There are so many different aspects to consider when making the decision to buy and/or sell a home. One thing the last several years have proven is that real estate is cyclical. It goes up, it goes down and it goes back up again. You really can’t time the market to figure out when it’s the best time to make a move.
The recent stair-step recovery is no exception.
Overall, the real estate market in northwest Indiana and across the country continues to change for the positive. As previously mentioned, average sale prices are up, days on the market are down and there are more closings than last year at this time.
According to analysts, the recent strength of the housing market stems from people rushing to buy before prices and interest rates increase further, a gradual relaxation of lending standards, an uptick in inventory, a smaller share of foreclosures in the sales stream and large-scale buying by investors looking to put houses on the rental market.
Whatever the reasons, builders are building, sellers are selling and most importantly, buyers are buying.
As a result, home values were still heading upward at a healthy pace, rising 12.4 percent from July 2012 to July 2013, according to the Standard & Poor’s Case/Shiller home price index, which tracks sales in 20 cities. Fannie Mae and Freddie Mac showed an 8.8 percent gain in prices over the same time period.
So despite the reported drag of rising mortgage rates and other economic headwinds, the housing market continues to gain strength and is being heralded as one of the main drivers of the economic recovery. Yet, try as we may, there really is no way to prepare for whatever will come next.
However, there is one thing that we can all do as homeowners to shore up our investments right now. Over the next several weeks while the weather remains pleasant, we can take some time to get out and inspect the exteriors of our homes. Then, as inclement weather forces us indoors, do the same.
Living in the Midwest, the change in seasons gives us a unique opportunity to keep up with routine maintenance.
A great place to start would be to make a list of all the little things you’ve been putting off - windows that don't open properly, doors and drawers that don't work smoothly, cracked tiles, missing roof shingles, torn window screens, dripping faucets, sticky latches, broken porch stairs or deck railings, etc.
That way, when it does come time to sell, any repairs having to do with safety will be up-to-date.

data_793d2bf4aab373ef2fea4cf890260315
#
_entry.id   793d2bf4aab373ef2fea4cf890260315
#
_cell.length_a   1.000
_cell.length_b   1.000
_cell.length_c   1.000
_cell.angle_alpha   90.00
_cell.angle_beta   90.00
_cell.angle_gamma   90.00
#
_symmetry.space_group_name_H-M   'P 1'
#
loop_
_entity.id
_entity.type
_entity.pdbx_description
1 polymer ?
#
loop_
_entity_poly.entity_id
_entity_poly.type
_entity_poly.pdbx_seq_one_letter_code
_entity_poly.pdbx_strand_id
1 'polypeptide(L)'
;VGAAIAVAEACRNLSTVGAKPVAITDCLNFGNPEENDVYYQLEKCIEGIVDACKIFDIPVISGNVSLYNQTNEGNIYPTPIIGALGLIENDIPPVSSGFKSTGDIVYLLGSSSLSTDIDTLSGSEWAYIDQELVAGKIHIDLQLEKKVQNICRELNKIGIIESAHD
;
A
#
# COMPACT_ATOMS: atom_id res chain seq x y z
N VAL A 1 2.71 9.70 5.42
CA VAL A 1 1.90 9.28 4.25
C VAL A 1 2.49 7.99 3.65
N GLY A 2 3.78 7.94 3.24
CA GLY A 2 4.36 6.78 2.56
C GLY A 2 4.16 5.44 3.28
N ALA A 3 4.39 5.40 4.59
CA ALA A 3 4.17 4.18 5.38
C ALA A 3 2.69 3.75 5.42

From there, focus on the front entry and landscape. Not only will mowing, edging, weeding and replacing dead or dying plants improve the appearance of your property for any guests, it can raise the bar for your neighbors as well, improving the overall feel when you come and go. It’s also a good idea to clean and check the function of gutters often, trim any trees and bushes that have grown to the point where snowfall would cause them to rub against the house or roof, and disconnect hoses from outside faucets.
You can also take some time to consider where a fresh coat of paint could spruce things up. Indoors and out, the results can be nothing short of magnificent when you compare the small investment of time and money it takes to transform a door, some trim, an entire room or set cabinets with new a color. It’s also important to note that peeling paint can trap water on wood surfaces so scraping and priming outdoors is better than not painting at all this time of year.
It’s also time to schedule an annual furnace check up - before you switch it on for the season if possible. While filters need to be changed monthly, fuel connections, burner combustion and the heat exchanger should be looked at every year. Plus, keeping a record of these service visits will show future buyers you do your due diligence as a homeowner.
Review plumbing and electrical systems for any deficiencies that need to be addressed as well (drips and overloads are signs of future problems).
Completing seasonal check lists in and around your home not only help keep it looking and performing well, it can also alert you to developing problems.
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